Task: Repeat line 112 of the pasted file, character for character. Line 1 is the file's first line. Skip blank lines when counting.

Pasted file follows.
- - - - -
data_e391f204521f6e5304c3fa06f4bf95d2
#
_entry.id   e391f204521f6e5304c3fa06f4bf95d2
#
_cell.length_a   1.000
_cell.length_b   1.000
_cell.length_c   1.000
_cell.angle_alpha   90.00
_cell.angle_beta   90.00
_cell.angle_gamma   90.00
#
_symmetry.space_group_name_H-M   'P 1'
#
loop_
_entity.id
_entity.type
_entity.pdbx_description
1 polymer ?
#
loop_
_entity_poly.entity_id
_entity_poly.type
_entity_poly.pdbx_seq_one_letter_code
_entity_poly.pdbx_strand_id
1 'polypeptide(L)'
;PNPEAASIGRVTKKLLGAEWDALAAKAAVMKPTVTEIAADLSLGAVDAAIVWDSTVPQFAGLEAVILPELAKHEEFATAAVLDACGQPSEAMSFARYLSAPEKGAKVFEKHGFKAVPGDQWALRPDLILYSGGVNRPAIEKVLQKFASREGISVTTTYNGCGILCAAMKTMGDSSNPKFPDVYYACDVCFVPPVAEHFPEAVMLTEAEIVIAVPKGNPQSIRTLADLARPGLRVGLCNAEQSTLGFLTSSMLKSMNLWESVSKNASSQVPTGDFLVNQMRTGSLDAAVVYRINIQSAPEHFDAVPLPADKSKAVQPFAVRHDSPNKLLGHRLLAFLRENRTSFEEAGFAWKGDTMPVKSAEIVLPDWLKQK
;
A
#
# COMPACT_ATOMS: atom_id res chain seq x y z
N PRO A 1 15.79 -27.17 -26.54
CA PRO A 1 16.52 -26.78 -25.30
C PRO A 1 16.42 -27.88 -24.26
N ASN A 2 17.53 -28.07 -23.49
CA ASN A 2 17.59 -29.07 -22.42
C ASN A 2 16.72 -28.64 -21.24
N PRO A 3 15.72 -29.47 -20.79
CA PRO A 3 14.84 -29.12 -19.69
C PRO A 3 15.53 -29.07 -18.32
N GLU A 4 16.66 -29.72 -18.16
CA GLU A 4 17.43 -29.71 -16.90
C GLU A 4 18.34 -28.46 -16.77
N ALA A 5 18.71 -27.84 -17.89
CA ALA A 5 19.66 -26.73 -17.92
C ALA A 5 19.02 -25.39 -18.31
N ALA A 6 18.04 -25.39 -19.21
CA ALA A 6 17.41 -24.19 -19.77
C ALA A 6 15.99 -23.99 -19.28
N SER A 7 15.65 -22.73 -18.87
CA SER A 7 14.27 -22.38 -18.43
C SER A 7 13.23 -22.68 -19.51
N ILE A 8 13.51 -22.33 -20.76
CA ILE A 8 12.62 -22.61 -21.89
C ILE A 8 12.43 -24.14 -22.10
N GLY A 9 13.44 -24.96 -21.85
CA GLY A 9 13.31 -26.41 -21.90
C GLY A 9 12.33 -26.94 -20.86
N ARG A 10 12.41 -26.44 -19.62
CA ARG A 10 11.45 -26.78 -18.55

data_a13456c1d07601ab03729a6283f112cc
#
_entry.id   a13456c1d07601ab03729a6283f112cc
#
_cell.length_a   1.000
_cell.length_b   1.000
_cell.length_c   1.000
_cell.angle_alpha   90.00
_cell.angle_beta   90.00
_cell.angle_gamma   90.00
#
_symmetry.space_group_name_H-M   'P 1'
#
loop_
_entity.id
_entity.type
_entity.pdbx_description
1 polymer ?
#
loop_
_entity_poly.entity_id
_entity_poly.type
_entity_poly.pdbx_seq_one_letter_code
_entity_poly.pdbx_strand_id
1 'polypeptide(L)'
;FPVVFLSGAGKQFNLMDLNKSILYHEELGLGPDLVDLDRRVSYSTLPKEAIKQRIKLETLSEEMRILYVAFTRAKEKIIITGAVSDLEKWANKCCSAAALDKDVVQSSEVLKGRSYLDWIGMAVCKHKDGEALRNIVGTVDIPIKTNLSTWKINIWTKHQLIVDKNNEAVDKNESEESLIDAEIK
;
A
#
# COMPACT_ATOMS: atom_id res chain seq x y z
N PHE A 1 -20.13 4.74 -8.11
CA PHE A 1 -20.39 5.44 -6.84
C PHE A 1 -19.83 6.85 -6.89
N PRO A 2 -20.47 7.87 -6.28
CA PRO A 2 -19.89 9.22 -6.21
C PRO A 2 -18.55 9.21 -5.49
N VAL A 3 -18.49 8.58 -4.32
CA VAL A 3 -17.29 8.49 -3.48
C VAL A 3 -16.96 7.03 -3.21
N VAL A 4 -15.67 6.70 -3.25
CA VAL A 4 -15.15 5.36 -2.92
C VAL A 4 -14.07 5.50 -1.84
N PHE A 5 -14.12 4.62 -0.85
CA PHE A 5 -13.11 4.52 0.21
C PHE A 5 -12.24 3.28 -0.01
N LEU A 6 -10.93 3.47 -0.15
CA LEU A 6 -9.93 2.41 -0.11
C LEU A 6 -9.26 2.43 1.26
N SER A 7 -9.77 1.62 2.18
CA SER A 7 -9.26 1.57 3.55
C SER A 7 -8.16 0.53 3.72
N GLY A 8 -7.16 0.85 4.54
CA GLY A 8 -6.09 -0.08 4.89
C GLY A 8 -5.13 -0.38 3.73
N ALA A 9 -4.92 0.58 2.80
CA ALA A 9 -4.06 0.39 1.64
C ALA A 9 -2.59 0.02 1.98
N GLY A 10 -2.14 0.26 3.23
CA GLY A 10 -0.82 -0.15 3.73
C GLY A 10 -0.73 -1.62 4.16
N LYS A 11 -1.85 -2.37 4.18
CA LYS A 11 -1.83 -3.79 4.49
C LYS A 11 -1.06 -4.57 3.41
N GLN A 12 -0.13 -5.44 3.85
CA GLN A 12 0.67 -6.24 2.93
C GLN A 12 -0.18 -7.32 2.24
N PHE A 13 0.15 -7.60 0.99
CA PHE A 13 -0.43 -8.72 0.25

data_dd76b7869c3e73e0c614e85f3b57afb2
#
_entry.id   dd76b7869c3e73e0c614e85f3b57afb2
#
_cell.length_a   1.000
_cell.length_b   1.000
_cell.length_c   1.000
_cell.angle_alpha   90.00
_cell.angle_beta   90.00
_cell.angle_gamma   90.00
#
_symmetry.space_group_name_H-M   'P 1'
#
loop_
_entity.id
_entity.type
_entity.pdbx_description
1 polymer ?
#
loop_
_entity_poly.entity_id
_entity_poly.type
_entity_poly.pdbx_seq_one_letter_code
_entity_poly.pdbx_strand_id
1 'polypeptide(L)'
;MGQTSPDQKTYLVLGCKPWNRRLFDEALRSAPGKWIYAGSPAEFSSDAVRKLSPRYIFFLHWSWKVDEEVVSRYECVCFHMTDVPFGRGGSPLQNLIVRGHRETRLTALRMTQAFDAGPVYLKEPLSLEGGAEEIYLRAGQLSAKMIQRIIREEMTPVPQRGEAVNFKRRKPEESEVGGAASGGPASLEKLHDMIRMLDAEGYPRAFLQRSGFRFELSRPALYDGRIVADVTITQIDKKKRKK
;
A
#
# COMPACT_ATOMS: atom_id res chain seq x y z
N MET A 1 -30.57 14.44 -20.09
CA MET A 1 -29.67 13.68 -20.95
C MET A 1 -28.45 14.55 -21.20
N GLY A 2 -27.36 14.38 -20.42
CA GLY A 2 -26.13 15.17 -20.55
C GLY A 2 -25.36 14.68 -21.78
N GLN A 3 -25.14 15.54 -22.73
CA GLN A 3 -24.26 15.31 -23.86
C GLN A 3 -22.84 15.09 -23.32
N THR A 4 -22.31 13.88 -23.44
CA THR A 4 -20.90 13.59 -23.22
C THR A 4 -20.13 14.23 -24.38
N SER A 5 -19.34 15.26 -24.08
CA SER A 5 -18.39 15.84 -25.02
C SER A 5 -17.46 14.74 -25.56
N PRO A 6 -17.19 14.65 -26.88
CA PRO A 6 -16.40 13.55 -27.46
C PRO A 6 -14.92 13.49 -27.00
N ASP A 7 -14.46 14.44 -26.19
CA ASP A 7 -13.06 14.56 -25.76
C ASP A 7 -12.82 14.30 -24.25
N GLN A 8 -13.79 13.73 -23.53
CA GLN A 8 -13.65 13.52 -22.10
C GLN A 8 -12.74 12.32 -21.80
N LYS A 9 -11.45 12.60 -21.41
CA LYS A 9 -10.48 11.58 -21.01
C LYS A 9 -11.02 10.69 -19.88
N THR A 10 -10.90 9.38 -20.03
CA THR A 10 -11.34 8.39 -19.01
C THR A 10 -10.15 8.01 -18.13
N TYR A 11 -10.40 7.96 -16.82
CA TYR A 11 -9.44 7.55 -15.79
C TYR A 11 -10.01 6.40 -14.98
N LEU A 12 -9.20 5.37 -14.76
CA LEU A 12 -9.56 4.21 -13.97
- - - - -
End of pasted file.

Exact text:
CA GLY A 8 -6.09 -0.08 4.89